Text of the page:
Davis: “I’m just honestly trying to get to the finish line” (tied 2-2)

NEW YORK - The season is down to nine games. Chris Davis has at least one more to play by serving today as the designated hitter.

What happens next is unknown beyond how he’ll sit Sunday against Yankees left-hander J.A. Happ.

Davis’ average has sunk to .170 with a .545 OPS after he went 0-for-4 with a walk and four strikeouts last night. One hit in his last 34 at-bats, with 17 strikeouts, is the latest version of a slump that’s never completely let go of him.

It’s hard to find any sort of separator. To make a distinction beyond the cities.

Davis Orange SIdebar.jpg“They all feel the same,” Davis said this morning while standing at his locker. “Pretty much stink. I’m just honestly trying to get to the finish line right now. I’m not trying to think too much about what’s gone on all year. Just trying to keep my head up and get to the finish line.

“I feel like as long as I’m healthy-ish - this time of year, I think everybody’s got bumps and bruises - but as long as I’m able to go out there and play, that’s the least I can do, so that’s what I’m going to do.”

Davis is the designated hitter for the 12th time this season, with Trey Mancini starting at first base today. It’s a way to pull back a little without leaving the lineup.

“I think honestly the DH for me, it’s always kind of been a day off, just because you’re not out there on defense, standing around, running after balls, holding guys on, but at the same time you still get the at-bats, so your timing doesn’t take a hit, and for me, that’s always been something valuable,” Davis said.

“I felt like in Seattle, Kansas City, there was a five-game, six-game stretch where I was DHing quite a bit, playing first couple of times there, I felt I was swinging the bat well and then had a few games off, missed a game with the stomach virus, just little things here and there, and I think that’s kind of set me back a little bit.

“I understand what’s going on around here. We’ve got a lot of guys that they want to take a look at, a lot of guys who have an opportunity to be evaluated. I’m one of the only guys that’s going to be here for the foreseeable future. If I feel like I’m healthy enough to go out there and play that’s the least I can do.”

The $161 million contract, the largest in franchise history, has four years remaining and makes moving Davis virtually impossible. Is it a foregone conclusion that he stays for the rebuild?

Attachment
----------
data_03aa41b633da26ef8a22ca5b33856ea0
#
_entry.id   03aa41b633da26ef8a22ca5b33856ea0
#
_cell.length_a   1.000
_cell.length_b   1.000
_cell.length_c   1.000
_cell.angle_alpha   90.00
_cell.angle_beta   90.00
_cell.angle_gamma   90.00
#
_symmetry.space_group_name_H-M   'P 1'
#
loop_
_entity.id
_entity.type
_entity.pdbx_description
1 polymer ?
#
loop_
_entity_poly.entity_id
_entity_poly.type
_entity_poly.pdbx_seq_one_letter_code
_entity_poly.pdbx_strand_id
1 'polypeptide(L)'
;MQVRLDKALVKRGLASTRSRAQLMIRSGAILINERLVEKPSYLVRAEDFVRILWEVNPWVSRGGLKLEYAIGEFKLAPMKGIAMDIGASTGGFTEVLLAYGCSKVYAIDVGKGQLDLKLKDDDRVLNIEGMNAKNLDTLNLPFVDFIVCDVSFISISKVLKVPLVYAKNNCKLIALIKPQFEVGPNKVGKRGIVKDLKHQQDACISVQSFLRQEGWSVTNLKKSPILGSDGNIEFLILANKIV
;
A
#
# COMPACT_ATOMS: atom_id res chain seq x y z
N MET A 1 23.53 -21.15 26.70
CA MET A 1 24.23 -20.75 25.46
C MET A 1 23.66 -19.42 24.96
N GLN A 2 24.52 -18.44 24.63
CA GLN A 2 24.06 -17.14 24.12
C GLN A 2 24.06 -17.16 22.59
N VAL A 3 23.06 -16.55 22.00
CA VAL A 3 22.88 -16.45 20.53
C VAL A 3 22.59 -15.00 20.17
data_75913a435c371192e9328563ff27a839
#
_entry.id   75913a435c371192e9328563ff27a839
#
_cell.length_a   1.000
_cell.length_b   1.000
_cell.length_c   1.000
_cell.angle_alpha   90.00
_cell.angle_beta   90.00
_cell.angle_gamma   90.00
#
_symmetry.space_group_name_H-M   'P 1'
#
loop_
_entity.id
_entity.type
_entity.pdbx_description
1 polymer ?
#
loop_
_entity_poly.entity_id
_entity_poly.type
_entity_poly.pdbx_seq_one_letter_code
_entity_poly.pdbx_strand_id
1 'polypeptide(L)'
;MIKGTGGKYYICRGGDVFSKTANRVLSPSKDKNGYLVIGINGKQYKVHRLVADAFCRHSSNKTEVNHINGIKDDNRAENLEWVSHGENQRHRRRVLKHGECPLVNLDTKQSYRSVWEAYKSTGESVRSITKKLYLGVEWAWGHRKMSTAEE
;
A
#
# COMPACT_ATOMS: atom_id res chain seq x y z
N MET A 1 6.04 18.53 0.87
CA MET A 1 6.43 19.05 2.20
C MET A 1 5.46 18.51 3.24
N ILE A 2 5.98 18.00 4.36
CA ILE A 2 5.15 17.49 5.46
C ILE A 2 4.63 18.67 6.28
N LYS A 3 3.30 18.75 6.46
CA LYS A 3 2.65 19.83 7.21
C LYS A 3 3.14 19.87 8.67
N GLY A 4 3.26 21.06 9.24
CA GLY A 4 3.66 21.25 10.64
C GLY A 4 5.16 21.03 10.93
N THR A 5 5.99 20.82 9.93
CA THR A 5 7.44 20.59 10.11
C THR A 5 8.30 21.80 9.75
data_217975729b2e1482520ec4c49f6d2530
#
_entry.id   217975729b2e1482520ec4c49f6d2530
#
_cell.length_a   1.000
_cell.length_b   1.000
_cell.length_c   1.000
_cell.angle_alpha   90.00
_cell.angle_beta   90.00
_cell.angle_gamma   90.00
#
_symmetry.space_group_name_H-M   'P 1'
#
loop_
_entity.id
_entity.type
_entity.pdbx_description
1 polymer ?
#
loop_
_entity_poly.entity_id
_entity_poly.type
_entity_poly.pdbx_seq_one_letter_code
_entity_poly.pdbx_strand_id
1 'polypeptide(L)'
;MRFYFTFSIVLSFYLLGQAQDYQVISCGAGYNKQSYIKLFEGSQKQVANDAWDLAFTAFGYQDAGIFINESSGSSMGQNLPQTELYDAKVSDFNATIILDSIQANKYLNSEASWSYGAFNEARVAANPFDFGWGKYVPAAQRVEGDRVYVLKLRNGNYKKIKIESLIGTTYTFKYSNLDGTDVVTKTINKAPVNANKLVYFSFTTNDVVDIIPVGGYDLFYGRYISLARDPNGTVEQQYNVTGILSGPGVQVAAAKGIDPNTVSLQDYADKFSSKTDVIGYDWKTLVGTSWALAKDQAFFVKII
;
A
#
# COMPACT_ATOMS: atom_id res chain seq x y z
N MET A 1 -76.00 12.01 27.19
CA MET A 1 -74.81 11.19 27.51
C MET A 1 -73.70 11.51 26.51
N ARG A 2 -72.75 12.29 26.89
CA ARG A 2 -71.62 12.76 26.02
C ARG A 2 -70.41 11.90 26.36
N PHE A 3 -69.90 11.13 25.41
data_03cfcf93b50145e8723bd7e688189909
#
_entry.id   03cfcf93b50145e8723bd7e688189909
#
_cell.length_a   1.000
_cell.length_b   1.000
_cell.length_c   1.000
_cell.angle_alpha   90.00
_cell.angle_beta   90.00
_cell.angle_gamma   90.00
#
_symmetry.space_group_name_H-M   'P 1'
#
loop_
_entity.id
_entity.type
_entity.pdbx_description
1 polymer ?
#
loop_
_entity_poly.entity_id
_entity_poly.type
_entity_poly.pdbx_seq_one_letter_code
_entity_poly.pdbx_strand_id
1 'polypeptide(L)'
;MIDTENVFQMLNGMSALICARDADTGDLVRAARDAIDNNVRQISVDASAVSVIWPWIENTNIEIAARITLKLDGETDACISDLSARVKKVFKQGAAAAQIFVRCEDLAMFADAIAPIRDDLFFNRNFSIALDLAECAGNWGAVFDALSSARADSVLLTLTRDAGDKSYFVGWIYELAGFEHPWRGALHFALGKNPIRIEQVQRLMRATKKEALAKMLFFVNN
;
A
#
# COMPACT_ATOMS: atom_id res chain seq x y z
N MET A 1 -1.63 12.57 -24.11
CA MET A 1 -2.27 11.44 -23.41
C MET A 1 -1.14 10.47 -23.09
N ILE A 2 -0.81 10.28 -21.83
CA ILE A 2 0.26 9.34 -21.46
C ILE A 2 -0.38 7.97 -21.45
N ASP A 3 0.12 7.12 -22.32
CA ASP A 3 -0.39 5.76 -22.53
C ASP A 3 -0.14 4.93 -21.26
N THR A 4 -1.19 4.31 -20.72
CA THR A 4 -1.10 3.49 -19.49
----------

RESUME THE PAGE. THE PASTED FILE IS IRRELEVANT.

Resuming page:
“I have thought about that a little bit,” he said. “I honestly haven’t heard a whole lot. I think that’s kind of been the plan all along. We didn’t necessarily know we were rebuilding until a few months ago. I don’t think that was the plan coming into the season. I think there was a lot more hope that we would be a better team, and then they saw what was right in front of them and tried to do the best with what they had.

“I honestly don’t worry about that. I’ve been fortunate to play here for several years, to see a lot of faces come in and come out, to win, be on postseason teams. To be on a rebuild, it’s tough, especially as an older player. But I understand the commitment I’ve made to the team and the city of Baltimore and I’m going to honor that as long as I can.”

Is it too late for something to click and Davis to get back to being the feared slugger that brought such an extravagant commitment?

“This year?” he asked with a smile.

I was thinking more about 2019 and beyond.

“Yeah, honestly, this year for me has just been kind of one disaster after another,” he said. “There are several games I go back to earlier in the year. There’s one game specifically in Chicago where I lined out three different times to three different spots on the field. In Tampa a couple weeks ago, I hit three balls that were not even 15-20 feet off the left field foul line and the left fielder was standing right there. And it’s kind of been that way for me all season.

“You see the strikeouts are up and the weak contact, or whatever you want to call it, into the shift. But I mean, it’s just been one of those years. I continue to work, continue to do whatever I can to get a leg up on the competition. But as far as the rest of the season is concerned, I’m just trying to get to the finish line and hopefully we’ll re-evaluate it in the offseason.”

The roster is in the process of being torn down and the makeover figures to extend beyond the clubhouse. Players can’t ignore it. And they aren’t fighting it.

“I think change is definitely needed,” Davis said. “What specific changes, I don’t know right now. I’ve really tried to put that out of my though process. The last month, going into what seemed like was going to be a lot of unknown, I try not to think about whether Buck (Showalter) is going to be here, whether Dan (Duquette) is going to be here, who’s going to be here, who’s not going to be here. I’ve got enough on my plate just trying to finish the season without having to worry about all that.

“I definitely think change is needed. There’s no doubt about that. Losing 100-plus games, if you decide not to change, I think that’s foolish. We’ll see what the offseason brings and we’ll go from there.”

Update: Aaron Hicks and Luke Voit homered off David Hess in the second inning to give New York a 2-0 lead.

Update II: The Orioles trimmed the lead to 2-1 in the third after Breyvic Valera and Steve Wilkerson singled with no outs. Cedric Mullins reached on Gary Sanchez’s throwing error as Valera scored, but Wilkerson was out at the plate.

Update III: DJ Stewart tied the game in the fifth with an RBI single.

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